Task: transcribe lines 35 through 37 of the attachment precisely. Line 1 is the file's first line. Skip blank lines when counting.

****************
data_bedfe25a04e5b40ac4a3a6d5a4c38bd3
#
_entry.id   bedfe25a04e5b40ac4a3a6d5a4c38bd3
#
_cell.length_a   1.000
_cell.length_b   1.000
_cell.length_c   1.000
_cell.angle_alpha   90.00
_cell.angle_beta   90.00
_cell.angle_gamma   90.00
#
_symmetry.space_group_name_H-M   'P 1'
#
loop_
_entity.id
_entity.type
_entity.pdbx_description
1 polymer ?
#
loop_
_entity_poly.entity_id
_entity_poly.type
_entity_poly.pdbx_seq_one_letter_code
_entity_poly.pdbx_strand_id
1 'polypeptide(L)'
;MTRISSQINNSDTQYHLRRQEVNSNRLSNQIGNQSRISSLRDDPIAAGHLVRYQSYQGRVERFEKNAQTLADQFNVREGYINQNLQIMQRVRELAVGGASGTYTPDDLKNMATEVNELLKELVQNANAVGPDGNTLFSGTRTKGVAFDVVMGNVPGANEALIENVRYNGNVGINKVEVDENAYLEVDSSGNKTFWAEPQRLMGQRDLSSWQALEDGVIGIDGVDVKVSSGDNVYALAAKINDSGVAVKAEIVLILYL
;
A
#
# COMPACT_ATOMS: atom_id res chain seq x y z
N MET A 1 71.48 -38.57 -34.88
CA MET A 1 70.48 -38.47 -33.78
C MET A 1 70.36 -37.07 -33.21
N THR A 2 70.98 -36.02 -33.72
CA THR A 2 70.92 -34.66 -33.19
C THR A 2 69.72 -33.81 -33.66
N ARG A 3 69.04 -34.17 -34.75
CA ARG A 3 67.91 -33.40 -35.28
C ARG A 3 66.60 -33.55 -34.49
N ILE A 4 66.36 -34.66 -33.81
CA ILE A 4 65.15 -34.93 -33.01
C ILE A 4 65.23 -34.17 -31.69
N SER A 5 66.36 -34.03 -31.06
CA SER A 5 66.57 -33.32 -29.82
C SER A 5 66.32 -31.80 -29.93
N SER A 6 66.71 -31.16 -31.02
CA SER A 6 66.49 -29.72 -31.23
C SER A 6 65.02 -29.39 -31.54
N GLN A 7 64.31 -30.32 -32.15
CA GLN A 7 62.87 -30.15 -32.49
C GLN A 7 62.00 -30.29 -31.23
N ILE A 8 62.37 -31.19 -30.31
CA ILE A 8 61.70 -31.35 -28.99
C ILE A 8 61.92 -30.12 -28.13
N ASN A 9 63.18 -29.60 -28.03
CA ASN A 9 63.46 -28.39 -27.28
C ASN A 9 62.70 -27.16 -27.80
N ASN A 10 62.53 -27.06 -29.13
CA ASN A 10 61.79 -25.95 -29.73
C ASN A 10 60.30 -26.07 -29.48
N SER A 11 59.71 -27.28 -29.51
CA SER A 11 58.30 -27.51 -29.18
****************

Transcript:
CA THR A 2 70.92 -34.66 -33.19
C THR A 2 69.72 -33.81 -33.66
N ARG A 3 69.04 -34.17 -34.75